The Gospel of Matthew: a commentary & meditation 
"It is not the will of my Father that one of these little ones should perish"

Scripture: Matthew 18:1-14

1 At that time the disciples came to Jesus, saying, "Who is the greatest in the kingdom of heaven?" 2 And calling to him a child, he put him in the midst of them, 3 and said, "Truly, I say to you, unless you turn and become like children, you will never enter the kingdom of heaven. 4 Whoever humbles himself like this child, he is the greatest in the kingdom of heaven. 5 "Whoever receives one such child in my name receives me; 6 but whoever causes one of these little ones who believe in me to sin, it would be better for him to have a great millstone fastened round his  neck and to be drowned in the depth of the sea. 7 "Woe to the world for temptations to sin! For it is necessary that temptations come, but woe to the man by whom the temptation comes! 8 And if your hand or your foot causes you to sin, cut it off and throw it away; it is better for you to enter life maimed or lame than with two hands or two feet to be thrown into the eternal fire. 9 And if your eye causes you to sin, pluck it out and throw it away; it is better for you to enter life with one eye than with two eyes to be  thrown into the hell of fire. 10 "See that you do not despise one of these little ones; for I tell you that in heaven their angels always behold the face of my Father who is in heaven. 12 What do you think? If a man has a hundred sheep, and one of them has gone astray, does he not leave the ninety-nine on the mountains and go in search of the one that went astray?  13 And if he finds it, truly, I say to you, he rejoices over it more than over the ninety-nine that never went astray. 14 So it is not the will of my Father who is in heaven that one of these little ones should perish.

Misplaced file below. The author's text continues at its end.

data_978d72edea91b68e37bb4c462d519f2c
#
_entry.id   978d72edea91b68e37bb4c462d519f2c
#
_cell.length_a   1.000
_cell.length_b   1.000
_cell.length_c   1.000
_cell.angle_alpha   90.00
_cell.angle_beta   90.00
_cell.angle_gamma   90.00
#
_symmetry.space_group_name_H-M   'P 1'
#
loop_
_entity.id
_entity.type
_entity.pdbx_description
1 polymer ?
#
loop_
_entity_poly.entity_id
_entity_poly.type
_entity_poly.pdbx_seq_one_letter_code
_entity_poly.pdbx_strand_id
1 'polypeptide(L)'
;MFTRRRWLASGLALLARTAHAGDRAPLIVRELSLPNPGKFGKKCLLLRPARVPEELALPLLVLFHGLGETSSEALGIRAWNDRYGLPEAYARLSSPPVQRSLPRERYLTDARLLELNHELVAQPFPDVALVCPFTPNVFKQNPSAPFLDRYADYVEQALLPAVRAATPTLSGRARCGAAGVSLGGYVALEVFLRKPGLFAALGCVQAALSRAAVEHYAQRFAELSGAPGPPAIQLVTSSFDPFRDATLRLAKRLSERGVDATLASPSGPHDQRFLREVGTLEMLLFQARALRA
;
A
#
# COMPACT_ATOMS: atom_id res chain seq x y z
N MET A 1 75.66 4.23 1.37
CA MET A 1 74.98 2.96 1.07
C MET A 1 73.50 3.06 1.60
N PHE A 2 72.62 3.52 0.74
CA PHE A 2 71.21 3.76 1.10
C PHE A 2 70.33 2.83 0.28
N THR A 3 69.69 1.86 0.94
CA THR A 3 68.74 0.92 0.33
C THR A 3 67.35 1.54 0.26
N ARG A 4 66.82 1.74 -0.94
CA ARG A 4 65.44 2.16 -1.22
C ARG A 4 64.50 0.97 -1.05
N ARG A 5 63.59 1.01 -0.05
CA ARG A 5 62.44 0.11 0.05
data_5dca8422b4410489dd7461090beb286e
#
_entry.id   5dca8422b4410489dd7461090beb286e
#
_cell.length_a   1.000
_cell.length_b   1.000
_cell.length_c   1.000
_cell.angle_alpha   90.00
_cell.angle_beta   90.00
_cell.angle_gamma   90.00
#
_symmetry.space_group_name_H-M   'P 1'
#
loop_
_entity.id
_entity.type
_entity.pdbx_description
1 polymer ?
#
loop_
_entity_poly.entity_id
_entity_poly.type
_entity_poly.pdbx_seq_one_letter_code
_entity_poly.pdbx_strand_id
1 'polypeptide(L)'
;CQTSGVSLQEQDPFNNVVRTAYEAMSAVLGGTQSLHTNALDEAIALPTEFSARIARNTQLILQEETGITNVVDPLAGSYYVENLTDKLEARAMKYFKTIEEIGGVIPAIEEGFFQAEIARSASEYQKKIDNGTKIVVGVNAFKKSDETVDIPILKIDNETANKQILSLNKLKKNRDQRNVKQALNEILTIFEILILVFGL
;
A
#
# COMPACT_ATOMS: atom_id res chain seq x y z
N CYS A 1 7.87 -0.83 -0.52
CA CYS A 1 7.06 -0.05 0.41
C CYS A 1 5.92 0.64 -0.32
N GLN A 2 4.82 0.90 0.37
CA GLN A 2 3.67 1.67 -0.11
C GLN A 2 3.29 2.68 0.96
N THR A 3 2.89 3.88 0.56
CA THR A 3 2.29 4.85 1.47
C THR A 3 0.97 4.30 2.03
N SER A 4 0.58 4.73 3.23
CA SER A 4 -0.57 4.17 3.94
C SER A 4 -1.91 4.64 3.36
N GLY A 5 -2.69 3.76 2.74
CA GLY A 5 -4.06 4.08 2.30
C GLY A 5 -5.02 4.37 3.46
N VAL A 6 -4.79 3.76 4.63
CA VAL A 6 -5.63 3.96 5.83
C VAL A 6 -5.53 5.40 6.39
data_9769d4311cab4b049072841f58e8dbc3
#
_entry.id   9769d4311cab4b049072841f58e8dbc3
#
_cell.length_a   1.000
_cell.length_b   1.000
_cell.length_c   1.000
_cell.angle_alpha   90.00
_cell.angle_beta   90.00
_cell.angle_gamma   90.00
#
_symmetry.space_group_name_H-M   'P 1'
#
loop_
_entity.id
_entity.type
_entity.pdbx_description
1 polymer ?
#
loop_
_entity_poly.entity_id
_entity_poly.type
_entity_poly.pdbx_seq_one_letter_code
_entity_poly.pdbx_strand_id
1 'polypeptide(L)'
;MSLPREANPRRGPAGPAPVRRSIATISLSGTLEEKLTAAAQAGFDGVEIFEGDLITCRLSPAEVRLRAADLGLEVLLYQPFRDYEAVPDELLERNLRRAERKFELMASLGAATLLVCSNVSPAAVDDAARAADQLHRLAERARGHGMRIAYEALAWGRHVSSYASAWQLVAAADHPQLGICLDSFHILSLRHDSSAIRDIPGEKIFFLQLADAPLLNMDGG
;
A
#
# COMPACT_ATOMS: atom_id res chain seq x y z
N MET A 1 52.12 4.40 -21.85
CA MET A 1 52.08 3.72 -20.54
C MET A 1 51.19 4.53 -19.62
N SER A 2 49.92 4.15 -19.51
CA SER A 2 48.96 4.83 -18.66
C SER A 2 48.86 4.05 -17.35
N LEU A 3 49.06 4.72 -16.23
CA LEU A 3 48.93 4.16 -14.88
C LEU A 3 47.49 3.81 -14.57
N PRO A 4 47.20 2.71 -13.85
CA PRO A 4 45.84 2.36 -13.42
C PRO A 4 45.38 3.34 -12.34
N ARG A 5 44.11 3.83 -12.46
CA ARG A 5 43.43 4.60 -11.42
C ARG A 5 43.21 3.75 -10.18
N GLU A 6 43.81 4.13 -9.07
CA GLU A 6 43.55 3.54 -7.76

Meditation: Are you surprised to see the disciples discussing with Jesus who is the greatest? Don't we do the same thing? The appetite for glory and greatness seems to be inbred in us. Who doesn't cherish the ambition to be "somebody" whom others admire rather than a "nobody"? Even the psalms speak about the glory God has destined for us. You have made them a little lower than God, and crowned them with glory and honor (Psalm 8:5). Jesus made a dramatic gesture by placing a child next to himself to show his disciples who really is the greatest in the kingdom of God. What can a little child possibly teach us about greatness? Children in the ancient world had no rights, position, or privileges of their own. They were socially at the "bottom of the rung" and at the service of their parents, much like the household staff and domestic servants. What is the significance of Jesus' gesture? Jesus elevated a little child in the presence of his disciples by placing the child in a privileged position of honor at his right side. It is customary, even today, to seat the guest of honor at the right side of the host. Who is the greatest in God's kingdom? The one who is humble and lowly of heart— who instead of asserting their rights willingly empty themselves of pride and self-seeking glory by taking the lowly position of a servant or child.